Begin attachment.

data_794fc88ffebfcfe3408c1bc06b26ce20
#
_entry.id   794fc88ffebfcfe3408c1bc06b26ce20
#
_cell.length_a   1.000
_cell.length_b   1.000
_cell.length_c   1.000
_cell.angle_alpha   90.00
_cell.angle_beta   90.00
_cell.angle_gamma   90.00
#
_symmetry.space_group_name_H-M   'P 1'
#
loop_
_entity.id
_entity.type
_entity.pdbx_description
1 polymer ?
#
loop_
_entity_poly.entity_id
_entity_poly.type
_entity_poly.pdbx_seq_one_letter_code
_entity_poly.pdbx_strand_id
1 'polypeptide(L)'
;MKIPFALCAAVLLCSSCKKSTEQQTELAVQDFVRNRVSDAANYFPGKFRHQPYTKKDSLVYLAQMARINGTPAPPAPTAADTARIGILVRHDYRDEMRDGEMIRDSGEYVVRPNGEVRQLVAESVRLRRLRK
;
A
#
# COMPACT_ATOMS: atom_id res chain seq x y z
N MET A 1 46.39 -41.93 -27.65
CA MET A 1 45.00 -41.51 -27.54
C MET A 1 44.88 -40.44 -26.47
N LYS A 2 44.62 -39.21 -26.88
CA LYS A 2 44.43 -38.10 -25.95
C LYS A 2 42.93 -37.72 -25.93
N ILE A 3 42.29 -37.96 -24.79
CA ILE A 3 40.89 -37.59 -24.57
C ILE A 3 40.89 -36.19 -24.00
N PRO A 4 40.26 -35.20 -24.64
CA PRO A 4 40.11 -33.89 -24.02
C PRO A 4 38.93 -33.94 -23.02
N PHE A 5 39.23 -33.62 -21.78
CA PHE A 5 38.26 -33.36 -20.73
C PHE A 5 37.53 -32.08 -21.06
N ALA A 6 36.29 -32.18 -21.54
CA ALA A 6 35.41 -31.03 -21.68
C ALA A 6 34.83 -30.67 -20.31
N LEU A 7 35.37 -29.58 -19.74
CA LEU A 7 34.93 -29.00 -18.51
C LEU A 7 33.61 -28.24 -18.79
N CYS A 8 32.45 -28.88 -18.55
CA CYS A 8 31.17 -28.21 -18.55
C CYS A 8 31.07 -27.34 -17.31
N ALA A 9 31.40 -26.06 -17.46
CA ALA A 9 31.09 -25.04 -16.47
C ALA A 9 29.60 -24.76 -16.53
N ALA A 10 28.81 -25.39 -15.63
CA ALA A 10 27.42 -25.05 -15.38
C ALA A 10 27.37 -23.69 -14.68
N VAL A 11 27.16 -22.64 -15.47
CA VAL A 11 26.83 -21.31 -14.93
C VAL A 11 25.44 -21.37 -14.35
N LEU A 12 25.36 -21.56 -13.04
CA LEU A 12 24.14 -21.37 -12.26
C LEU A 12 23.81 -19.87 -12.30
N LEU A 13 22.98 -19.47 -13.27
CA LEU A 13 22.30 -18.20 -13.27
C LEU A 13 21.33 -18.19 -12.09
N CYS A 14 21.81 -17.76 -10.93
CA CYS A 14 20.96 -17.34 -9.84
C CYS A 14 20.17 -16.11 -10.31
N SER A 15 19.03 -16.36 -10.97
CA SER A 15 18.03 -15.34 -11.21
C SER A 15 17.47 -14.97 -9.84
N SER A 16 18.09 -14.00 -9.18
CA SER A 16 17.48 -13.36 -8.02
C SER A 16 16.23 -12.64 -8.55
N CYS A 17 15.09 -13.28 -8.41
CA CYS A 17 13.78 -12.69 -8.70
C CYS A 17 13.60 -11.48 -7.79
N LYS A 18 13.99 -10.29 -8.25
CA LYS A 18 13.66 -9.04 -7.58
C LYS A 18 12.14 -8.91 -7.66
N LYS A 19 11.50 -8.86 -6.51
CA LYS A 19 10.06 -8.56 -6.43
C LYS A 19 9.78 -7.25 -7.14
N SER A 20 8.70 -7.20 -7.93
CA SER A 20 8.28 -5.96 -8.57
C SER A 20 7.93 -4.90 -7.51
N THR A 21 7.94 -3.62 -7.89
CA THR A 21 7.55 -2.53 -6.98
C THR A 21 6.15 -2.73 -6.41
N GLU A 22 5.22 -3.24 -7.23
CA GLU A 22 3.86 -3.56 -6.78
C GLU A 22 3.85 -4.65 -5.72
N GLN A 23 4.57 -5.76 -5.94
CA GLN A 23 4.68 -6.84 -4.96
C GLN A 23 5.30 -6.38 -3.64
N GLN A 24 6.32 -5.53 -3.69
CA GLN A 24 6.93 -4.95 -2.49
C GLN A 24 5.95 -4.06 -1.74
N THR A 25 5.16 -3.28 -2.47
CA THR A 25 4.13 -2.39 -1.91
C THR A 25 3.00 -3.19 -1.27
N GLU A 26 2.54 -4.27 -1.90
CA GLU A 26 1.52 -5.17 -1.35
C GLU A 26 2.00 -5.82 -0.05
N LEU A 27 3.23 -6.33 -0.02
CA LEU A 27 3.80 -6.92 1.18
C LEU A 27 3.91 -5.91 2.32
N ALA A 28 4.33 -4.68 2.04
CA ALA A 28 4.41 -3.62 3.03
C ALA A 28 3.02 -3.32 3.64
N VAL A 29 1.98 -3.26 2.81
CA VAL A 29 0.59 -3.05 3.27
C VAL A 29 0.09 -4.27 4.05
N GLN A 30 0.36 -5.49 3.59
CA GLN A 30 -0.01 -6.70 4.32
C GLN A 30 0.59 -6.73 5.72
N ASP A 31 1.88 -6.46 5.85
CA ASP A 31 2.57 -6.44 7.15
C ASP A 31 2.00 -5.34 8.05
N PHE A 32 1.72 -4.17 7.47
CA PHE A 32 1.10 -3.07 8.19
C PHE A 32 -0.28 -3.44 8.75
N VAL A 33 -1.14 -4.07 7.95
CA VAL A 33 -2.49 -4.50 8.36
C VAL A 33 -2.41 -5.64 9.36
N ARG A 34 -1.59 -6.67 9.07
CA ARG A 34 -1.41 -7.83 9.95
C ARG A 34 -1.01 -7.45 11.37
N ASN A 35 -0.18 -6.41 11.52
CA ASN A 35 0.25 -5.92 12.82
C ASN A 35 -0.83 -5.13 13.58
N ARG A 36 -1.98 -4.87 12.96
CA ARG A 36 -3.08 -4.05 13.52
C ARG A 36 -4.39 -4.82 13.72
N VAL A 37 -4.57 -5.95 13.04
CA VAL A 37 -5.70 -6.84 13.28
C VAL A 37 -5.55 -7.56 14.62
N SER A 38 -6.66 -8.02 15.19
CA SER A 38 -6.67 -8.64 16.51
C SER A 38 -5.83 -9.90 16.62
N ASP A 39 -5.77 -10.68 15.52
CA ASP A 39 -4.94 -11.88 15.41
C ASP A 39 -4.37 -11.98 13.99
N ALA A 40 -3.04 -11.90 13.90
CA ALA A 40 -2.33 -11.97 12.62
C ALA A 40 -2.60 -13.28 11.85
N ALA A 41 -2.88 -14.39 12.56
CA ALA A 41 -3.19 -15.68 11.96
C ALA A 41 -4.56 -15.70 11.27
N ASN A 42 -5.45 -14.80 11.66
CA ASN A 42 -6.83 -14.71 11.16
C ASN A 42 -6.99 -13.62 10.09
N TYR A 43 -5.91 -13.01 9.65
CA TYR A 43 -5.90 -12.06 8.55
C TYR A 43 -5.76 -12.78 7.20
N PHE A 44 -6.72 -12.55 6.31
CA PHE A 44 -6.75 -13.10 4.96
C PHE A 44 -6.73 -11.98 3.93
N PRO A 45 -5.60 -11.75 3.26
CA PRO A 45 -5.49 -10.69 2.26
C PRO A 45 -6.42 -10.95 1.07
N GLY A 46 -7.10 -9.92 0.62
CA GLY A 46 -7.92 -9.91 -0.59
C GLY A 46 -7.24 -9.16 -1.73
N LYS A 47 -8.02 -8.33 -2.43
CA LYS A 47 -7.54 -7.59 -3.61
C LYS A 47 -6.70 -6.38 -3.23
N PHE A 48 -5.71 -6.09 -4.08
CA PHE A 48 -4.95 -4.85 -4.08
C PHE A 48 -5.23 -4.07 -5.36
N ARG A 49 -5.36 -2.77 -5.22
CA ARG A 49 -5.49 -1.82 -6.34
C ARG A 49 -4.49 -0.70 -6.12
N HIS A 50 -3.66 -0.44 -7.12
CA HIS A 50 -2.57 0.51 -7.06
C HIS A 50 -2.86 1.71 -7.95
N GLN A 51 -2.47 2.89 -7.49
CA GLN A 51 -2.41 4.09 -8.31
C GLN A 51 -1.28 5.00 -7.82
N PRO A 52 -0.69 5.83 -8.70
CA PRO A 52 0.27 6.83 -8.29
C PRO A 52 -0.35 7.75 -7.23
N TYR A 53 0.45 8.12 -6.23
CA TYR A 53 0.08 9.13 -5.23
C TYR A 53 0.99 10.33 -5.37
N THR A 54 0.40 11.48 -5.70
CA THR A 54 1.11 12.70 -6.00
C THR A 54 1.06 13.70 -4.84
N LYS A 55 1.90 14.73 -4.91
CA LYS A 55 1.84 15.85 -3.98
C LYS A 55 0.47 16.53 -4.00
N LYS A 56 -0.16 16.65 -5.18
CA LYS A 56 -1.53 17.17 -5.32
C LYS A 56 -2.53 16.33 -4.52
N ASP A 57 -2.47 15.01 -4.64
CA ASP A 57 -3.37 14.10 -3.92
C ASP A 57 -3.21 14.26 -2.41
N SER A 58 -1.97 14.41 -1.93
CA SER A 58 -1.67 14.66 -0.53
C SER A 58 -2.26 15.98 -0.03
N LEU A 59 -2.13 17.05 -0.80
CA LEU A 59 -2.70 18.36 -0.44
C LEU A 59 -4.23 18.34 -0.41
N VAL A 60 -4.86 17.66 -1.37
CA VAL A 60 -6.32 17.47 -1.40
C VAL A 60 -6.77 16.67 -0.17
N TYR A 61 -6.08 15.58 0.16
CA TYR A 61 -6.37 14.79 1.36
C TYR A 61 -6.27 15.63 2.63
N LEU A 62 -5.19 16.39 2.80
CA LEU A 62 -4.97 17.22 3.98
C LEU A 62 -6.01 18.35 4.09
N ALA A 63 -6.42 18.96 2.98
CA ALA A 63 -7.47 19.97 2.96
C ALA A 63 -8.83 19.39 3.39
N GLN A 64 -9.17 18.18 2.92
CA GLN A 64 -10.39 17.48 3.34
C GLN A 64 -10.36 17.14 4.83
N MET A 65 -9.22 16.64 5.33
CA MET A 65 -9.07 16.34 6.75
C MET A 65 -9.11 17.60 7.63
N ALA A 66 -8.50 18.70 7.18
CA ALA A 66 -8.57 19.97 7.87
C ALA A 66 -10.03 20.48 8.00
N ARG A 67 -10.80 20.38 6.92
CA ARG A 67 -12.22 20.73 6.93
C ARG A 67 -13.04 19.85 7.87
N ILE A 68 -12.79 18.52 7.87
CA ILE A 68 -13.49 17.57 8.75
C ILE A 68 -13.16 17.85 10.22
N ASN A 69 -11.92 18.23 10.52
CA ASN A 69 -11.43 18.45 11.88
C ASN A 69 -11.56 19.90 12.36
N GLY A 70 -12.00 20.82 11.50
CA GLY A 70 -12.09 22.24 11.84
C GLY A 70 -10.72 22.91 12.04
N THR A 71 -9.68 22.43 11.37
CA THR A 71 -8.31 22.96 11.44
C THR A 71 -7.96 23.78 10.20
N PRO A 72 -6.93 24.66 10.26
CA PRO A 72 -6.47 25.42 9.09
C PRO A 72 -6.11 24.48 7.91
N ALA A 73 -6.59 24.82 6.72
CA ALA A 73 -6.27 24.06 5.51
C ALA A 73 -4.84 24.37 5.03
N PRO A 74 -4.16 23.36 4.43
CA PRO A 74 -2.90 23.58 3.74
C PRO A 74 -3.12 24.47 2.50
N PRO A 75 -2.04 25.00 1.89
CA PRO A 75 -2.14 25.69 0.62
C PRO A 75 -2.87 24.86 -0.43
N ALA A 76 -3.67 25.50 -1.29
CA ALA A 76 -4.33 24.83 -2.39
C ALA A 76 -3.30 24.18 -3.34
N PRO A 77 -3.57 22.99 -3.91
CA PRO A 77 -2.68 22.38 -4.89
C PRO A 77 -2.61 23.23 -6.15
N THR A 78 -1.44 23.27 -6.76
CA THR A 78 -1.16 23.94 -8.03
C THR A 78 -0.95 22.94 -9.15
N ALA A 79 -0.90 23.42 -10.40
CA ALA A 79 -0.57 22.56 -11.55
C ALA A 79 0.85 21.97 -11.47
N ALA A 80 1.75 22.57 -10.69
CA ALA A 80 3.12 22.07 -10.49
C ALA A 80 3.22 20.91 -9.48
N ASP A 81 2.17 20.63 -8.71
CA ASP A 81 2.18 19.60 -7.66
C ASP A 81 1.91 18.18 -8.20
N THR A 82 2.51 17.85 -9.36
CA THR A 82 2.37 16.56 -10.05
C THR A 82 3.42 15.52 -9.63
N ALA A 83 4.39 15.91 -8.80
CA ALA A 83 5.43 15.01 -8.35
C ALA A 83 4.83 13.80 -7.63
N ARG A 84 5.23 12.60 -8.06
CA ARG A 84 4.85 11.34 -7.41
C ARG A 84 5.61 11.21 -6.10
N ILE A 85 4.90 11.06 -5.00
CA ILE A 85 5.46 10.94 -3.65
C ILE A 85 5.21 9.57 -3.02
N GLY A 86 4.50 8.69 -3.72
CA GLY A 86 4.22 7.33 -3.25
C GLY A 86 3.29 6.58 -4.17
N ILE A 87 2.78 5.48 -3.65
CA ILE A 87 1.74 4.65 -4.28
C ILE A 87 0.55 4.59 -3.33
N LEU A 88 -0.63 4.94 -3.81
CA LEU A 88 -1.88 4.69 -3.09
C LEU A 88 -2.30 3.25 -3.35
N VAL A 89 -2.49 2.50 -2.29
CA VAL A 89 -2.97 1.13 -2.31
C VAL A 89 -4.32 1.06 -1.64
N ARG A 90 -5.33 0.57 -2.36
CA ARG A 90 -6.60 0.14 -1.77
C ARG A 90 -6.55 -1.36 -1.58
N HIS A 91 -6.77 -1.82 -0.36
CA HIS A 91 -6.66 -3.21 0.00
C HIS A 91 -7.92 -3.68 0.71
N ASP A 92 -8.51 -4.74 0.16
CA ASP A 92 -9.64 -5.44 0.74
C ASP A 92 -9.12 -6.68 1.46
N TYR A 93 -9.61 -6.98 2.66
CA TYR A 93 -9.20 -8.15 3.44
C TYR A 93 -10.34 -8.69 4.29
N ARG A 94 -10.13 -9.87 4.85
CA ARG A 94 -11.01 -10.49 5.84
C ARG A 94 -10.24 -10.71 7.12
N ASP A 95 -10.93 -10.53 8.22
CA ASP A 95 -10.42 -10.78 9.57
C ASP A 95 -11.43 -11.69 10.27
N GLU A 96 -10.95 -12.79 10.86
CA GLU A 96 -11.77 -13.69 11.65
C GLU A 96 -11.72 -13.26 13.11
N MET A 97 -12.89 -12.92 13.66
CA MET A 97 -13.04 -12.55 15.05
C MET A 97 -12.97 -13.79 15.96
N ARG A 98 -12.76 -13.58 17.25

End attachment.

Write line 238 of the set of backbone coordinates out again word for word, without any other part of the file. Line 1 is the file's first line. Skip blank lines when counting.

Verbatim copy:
N GLY A 70 -12.00 20.82 11.50